Cult of Lilith – Mara

Cult of Lilith is one of those bands that are in the middle of what journalists and label blurb writers might call a ‘meteoric rise.’ Hailing from Iceland, the quintet has only one EP and no demos to their name since their inception in 2015. Yet Mara, their debut full-length, is already coming out through Metal Blade, one of the biggest labels in the business. On top of that, none other than semi-classical master painter and annual album art top 10 contestant Eliran Kantor delivered the ever excellent cover, and producer Dave Otero has such names as Cattle Decapitation, Archspire and Cephalic Carnage on his resume.” Big buzz, big expectations.

Ingested – Where Only Gods May Tread Review

Ingested – Where Only Gods May Tread Review

“You won’t be blown away by their virtuoso performances or brainy lyrics, but your speakers will suffer some such fate if they play an Ingested record at full blast. In fact, most of the love or hate for Ingested comes down to their production; extremely loud drum samples, very polished presentation, and a ton of vocal layering.” Indigestion.

Stillbirth – Revive the Throne Review

Stillbirth – Revive the Throne Review

“Boasting one of the fattest rosters of death metal and its derivative sub-genres, Unique Leader Records stands out as one of the most single-minded purveyors of metal in existence. Following such numbers, I frequently find gaps in my knowledge within such a roster. Enter Germany’s Stillbirth and their sixth full-length entitled Revive the Throne. Despite this number of releases spanning back to 2003, they’re not a band who have previously featured in the thousands of bands reviewed at this website.” Throne saw is ready!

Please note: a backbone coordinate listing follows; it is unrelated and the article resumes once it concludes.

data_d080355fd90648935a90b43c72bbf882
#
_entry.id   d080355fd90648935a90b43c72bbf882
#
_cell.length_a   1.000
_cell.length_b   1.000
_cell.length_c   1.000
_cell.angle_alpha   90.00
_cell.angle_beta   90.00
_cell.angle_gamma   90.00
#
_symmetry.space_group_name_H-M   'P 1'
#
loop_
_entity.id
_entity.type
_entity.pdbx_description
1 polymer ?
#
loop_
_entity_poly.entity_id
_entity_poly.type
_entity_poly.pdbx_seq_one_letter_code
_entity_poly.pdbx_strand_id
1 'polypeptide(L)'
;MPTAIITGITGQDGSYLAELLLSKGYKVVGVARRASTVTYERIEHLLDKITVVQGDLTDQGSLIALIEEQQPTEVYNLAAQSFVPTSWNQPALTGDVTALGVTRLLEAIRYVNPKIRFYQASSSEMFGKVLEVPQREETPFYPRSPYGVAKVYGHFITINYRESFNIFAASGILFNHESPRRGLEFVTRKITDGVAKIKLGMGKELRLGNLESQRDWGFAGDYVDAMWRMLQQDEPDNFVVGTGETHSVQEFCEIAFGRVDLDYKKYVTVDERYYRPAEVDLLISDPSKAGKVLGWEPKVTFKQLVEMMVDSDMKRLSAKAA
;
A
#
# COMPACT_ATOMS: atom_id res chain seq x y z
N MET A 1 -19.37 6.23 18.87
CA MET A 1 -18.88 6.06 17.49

Viscera – Obsidian Review

Viscera – Obsidian Review

“In Hollywood, there’s a phenomenon called ‘twin films.’ Sometimes movies released around the same time have an uncannily similar plot, even though they’ve been in production around the same time and couldn’t have copied one another. A few well-known examples include Armageddon and Deep Impact, Antz and A Bug’s Life, and The Prestige and The Illusionist. Now, considering the frequency of release and inherent similarities, this isn’t really a thing in metal, but it still gave me pause when I noticed I was about to go through the second Unique Leader techy deathcore release with wav format tracks in just a handful of weeks.” Guts check.

Monolith – No Saints No Solace Review

Monolith – No Saints No Solace Review

“My tolerance for the often maligned deathcore subgenre received a boost of newfound optimism on the back of stellar 2019 releases from scene heavyweights, Shadow of Intent and Fit for an Autopsy. Both bands demonstrated the sick grooves and punishing, over-the-top brutality and technical chops, reminding me of a time long ago where bands like All Shall Perish and early Despised Icon tore me a new one. Yet, more often than not the style falls flat to my jaded ears. Perhaps an unsigned UK deathcore outfit may not be the best choice to pull myself out of a writing rut, but I’ll be damned if I’m not ready to take the plunge and hope for minor miracles.” Deathcore blues.